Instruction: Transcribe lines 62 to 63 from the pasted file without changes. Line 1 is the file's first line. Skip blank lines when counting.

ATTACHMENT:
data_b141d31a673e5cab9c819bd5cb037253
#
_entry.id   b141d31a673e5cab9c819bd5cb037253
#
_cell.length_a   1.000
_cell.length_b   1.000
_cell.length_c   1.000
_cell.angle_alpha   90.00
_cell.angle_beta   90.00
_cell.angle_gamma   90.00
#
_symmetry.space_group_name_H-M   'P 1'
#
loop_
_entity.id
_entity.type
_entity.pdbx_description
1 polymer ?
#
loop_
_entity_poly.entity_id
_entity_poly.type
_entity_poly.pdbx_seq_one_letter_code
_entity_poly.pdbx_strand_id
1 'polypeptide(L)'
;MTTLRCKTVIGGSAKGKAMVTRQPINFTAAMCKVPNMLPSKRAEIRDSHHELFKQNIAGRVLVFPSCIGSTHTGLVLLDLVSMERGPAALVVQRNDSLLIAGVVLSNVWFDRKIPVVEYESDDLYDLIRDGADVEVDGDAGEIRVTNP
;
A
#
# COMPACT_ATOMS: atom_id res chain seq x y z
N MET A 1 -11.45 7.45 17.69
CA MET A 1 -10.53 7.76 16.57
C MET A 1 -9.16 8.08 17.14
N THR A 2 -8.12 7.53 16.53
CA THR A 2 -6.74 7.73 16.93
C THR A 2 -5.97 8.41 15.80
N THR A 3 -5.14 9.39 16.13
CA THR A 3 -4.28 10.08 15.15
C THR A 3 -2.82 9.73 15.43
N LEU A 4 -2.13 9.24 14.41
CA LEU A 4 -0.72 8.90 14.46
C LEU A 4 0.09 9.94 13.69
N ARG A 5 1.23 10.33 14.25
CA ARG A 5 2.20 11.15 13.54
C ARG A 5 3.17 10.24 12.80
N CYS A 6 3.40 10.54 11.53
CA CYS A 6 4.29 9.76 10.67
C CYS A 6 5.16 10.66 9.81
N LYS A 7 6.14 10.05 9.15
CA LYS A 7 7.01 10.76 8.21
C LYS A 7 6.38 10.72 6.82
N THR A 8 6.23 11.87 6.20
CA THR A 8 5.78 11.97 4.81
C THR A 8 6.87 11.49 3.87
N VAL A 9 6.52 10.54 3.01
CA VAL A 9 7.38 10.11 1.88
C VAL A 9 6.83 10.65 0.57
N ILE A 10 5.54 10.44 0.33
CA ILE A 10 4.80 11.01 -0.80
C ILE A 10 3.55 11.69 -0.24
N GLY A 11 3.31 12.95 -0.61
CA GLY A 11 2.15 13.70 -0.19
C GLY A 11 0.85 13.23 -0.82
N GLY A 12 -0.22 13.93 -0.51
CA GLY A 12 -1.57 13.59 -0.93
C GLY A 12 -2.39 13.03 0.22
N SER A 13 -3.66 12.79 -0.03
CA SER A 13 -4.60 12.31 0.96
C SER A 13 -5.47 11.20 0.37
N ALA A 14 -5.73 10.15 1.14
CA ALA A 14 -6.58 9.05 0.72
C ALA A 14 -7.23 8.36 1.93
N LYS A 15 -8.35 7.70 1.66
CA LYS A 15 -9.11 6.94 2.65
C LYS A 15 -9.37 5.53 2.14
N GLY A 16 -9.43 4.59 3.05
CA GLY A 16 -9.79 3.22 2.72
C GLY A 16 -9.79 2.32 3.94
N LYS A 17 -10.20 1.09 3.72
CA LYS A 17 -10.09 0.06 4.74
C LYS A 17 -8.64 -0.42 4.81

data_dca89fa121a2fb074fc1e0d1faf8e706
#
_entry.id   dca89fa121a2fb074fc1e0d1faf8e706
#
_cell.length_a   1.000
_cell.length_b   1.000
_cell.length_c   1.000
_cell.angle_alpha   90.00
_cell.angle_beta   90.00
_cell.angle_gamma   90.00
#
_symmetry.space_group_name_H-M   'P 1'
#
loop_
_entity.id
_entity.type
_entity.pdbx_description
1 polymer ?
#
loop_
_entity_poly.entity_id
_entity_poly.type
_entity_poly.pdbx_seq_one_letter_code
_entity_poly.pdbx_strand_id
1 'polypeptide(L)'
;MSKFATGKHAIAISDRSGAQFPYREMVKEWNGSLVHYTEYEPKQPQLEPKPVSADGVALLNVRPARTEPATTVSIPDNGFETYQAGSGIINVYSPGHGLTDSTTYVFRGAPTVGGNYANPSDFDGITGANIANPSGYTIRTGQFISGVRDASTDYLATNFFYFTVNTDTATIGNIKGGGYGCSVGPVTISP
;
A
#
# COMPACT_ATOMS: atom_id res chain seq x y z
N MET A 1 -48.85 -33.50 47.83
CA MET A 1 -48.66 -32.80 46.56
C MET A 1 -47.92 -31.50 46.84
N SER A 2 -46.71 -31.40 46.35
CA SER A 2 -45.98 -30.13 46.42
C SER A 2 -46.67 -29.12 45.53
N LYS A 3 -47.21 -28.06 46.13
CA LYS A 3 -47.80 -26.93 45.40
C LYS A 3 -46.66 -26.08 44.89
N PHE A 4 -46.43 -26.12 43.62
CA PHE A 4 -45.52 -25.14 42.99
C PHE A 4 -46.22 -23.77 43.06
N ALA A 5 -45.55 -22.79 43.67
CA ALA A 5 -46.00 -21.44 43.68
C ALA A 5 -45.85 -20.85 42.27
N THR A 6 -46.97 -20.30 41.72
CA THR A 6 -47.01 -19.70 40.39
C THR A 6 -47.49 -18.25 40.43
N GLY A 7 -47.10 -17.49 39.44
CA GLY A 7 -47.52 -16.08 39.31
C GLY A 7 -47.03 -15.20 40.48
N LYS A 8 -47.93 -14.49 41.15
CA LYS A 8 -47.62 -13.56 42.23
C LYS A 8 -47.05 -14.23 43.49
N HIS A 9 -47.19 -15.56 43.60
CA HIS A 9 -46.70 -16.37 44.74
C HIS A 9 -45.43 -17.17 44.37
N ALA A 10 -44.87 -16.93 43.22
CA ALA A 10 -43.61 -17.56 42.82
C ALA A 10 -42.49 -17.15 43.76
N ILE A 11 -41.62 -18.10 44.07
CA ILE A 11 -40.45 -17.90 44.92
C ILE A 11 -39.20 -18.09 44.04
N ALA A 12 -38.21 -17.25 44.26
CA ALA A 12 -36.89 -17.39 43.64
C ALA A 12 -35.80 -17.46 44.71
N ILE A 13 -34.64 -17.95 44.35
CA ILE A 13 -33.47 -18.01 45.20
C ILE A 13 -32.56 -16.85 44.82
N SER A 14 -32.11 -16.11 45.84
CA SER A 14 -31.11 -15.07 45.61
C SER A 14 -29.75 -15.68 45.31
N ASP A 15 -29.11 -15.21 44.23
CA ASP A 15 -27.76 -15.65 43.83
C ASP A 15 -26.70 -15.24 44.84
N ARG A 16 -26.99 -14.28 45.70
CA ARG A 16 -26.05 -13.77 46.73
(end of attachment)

CA GLY A 11 2.15 13.70 -0.19
C GLY A 11 0.85 13.23 -0.82